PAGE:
New York's 26 sacks this season are only 27th best in the league, but their front seven should be looking pretty good against this ravaged offensive line. Defensive ends Muhammad Wilkerson and Quinton Coples lead the Jets with four sacks each.
Keeping Rivers upright is the only way that he'll be able to have some success throwing the ball.
Rivers Has to Make Good Decisions
Oddly enough, the Chargers tend to lose even when Philip Rivers throws for an insane amount of yards. They do win, however, when he limits his interceptions—too easy, right?
In terms of interceptions, Rivers' 16 picks this season are the sixth most in the league compared to Drew Brees' 18. But when it comes down to this season's worst quarterback as far as how those interceptions affected the outcome of a game, Rivers definitely takes the cake.
The list of last-minute interceptions in a game-winning or game-tying scenario goes on and on for the San Diego signal-caller, but we got a glimpse of the old Rivers in the win against Pittsburgh two weeks ago.
In the 34-24 win over the Steelers, Rivers threw for 200 yards, three touchdownss and zero interceptions—yes, zero. It was his best performance of 2012, and probably the only time he didn't cause Chargers fans to tear the hair out.
If Rivers can have an outing like that where he makes good decisions with the football, then a San Diego win is almost guaranteed.
Hang on to the Football
Too many times this season we've watched in agony as Philip Rivers stumbles around chasing a loose football—13 times to be exact.
In the 31-7 loss to Carolina last Sunday, Rivers fumbled the ball four times—two of which were recovered by the Panthers.
Like the Chargers, the Jets defense has a habit of knocking balls loose—14 forced fumbles this season—and something tells me Rex Ryan's boys will be anticipating butterfingers on the part of Rivers.
Interceptions are one thing, but not fumbling the snap is Football 101. Rivers needs to hang onto the football if the Chargers are to have any chance at winning this game.
Contain Shonn Greene
Following his 68-yard performance in a Monday night loss to the Tennessee Titans, Jets running back Shonn Greene needs just 49 yards to reach his second consecutive 1,000-yard season.
While Greene hasn't been much of a scoring threat this season—six rushing touchdowns—statistics have shown that when the Jets get him his touches, they're more likely to win the football game.
In the six wins by New York this season, Greene was given more than 19 carries in each of those games. Against San Diego, Greene should figure to get about that many, and possibly more with Greg McElroy set to start at quarterback.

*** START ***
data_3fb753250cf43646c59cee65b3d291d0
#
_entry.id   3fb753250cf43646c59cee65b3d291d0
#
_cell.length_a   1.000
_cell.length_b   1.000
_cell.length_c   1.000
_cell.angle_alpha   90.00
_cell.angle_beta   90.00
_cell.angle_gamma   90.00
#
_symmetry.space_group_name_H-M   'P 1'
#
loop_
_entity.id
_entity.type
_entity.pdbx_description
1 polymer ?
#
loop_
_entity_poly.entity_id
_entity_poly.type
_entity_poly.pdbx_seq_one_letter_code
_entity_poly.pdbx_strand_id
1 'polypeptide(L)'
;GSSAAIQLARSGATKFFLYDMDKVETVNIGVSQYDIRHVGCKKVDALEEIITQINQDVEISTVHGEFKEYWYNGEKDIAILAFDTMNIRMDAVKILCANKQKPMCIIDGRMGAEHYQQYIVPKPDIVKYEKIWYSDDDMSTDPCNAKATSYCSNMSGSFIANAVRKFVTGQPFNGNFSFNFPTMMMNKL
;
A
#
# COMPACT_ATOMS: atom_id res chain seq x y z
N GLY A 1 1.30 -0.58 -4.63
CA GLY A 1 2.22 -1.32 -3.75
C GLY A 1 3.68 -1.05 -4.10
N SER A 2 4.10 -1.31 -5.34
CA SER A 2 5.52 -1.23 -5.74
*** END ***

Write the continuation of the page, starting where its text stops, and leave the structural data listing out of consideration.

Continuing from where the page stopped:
San Diego's stout run defense has been one of the best all season, allowing an average of 97 rushing yards per game. But giving up 155 yards to the Carolina Panthers in last week's loss proved to be one of the Chargers' biggest downfalls.
New York will feed Greene the ball all day against the Chargers, and eventually, he'll muscle his way to the 49 yards. But, even if Green does reach the accolade, all is not lost for San Diego.
The key to shutting down New York will be forcing McElroy to win the game. Limiting Greene's success will almost certainly force New York to start throwing the football.
Put Pressure on Greg McElroy
With both Mark Sanchez and Tim Tebow riding the bench on Sunday because of poor play, second-year quarterback Greg McElroy will get the start—his first this season.
While McElroy may prove to be a more formidable starter for New York, that doesn't mean that he's not liable to make a mistake against a San Diego defense that has 31 takeaways this season.
The Chargers have struggled in terms of their pass defense—giving up more than 240 yards a game through the air—but turnovers haven't been in shortage.
Look for San Diego to bring the heat against the inexperienced quarterback and force the Jets to beat themselves.
No More Second-Half Slumps
One of San Diego's horrifying trends this season has been the lack of scoring—and stopping opponents from scoring, for that matter—in the second half.
One visual many Charger fans will never forget from this season is that of Baltimore Ravens running back Ray Rice scampering for a first down on 4th-and-29 with 1:37 left in regulation in Week 12. After that play, Baltimore was able to force overtime before eventually defeating San Diego 16-13.
The Chargers led 10-0 at halftime of that game, only to put up just three points in the second half, while Joe Flacco and Rice engineered a 13-point showing in the last two quarters.
Securing a win takes four quarters of aggressive play. The Chargers can't come out big in the first half and go cold in the second.